Newfoundland's Artistic Fraud brings the true story of Lanier Phillips, a black Navy man saved by the women of the coastal town of St. Lawrence, to Toronto in a well-intentioned but uneven production.
As we saw last month in Mikaela Dyke’s Dying Hard, for many years life in St. Lawrence, Newfoundland, wasn’t easy. While the men working in the mines developed silicosis and lung cancer, which would later virtually kill off the community, the women picked up duties around the home amid harsh weather and isolated lives.
On now at Factory Theatre, Artistic Fraud of Newfoundland’s Oil and Water by Robert Chafe smooths the brogue and rough exteriors of these residents to reveal the kindness underneath. In February 1942, the U.S. marine destroyer USS Truxtun went down off the coast of St. Lawrence, killing 203 people in the icy water. One of the few survivors, and the only one with black skin, was Lanier Phillips. Though the people of St. Lawrence had never seen a black person before (at first they even tried to scrub the colour off, thinking it was oil), they treated him without prejudice. This openness famously changed Phillips, who had put up with the racism of the southern United States and who would eventually become a civil rights leader and the U.S. Navy’s first black sonar technician.
This isn’t well-conceived drama—it’s all true. Phillips, whose story is now Newfoundland lore, died this past March as an honorary member of the Order of Newfoundland and Labrador.
Director Jillian Keiley will soon take up the job of artistic director of English theatre at the National Arts Centre in Ottawa, and her vision for Oil and Water shows why. It’s a layered production, continuously moving from the deck of the USS Truxton, to life in St. Lawrence at the same moment, to the integrated school riots in ’70s Boston, where Phillips eventually settled. Through this, we see the “Before” (Ryan Allen) and “After” (Jeremiah Sparks) version of Phillips as he reacts to the racism around him, whether from a fellow white sailor Bergeron (Clint Butler), or when his own daughter Vonzia (Starr Domingue) is injured by white townspeople stoning her schoolbus. The fragmented script suffers from a lack of coherency in the first act, but Keiley establishes unity through gorgeous Newfoundland folk and African American gospel songs, delivered by the talented cast of 10. While only a few may be involved in the action at one time, they’re all always present—watching from the sides, singing underneath one another’s lines.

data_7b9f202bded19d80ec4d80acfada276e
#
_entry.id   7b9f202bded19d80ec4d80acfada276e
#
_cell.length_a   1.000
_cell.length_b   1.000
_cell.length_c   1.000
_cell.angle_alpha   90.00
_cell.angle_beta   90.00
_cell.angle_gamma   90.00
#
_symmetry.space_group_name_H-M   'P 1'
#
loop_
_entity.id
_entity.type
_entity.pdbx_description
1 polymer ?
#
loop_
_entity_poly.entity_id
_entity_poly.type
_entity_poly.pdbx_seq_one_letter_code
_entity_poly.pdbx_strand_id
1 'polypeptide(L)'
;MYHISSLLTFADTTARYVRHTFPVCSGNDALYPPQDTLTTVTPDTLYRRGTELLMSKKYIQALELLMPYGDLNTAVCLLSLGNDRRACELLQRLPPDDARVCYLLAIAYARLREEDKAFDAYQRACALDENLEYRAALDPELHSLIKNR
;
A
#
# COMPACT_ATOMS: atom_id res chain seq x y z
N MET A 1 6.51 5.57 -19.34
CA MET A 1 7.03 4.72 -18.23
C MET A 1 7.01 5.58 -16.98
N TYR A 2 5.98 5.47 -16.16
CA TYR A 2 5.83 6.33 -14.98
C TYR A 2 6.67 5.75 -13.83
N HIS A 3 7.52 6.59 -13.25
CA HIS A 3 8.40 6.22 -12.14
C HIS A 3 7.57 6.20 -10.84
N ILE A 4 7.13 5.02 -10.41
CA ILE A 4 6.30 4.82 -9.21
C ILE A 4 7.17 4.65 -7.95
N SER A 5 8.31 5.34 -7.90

Combined with Shawn Kerwin’s imaginative set, including a clever boat that’s a cross between two ladders and a rocking chair, Oil and Water doesn’t disappoint visually. Neither do most of the performances, especially Petrina Bromley as Violet Pike, Phillips’ fated caretaker, who gives her character a hilarious and touching balance of edge and heart, and a whole lot of Canadian dry humour.
Unfortunately, we weren’t so enamoured of the script’s structure. Act one is a disjointed combination of scenes, and takes a little too much time setting up the context. The second act sparks all the action—Vonzia experiences an traumatic bus ride, which prompts her father to explain his story in St. Lawrence. Until this point, there are hardly any connections to hold the scenes together. We drown in the story in act one, while the second act is a life preserver, giving us some clarity to hold onto.
And, in the end, we weren’t sure what to take away from the story. Does her father’s positive past with Newfoundlanders make Vonzia’s experience on the bus any less horrifying? Should the women and men of St. Lawrence be considered as angelic as they appear, simply because they’re isolated from the racist attitudes of larger cities miles away? Not to discredit Phillips, his accomplishments, or his story—it is worth telling, especially with Keiley’s vision and the idea of a nonlinear narrative. We just wish we were as inspired by Oil and Water as the province of Newfoundland was.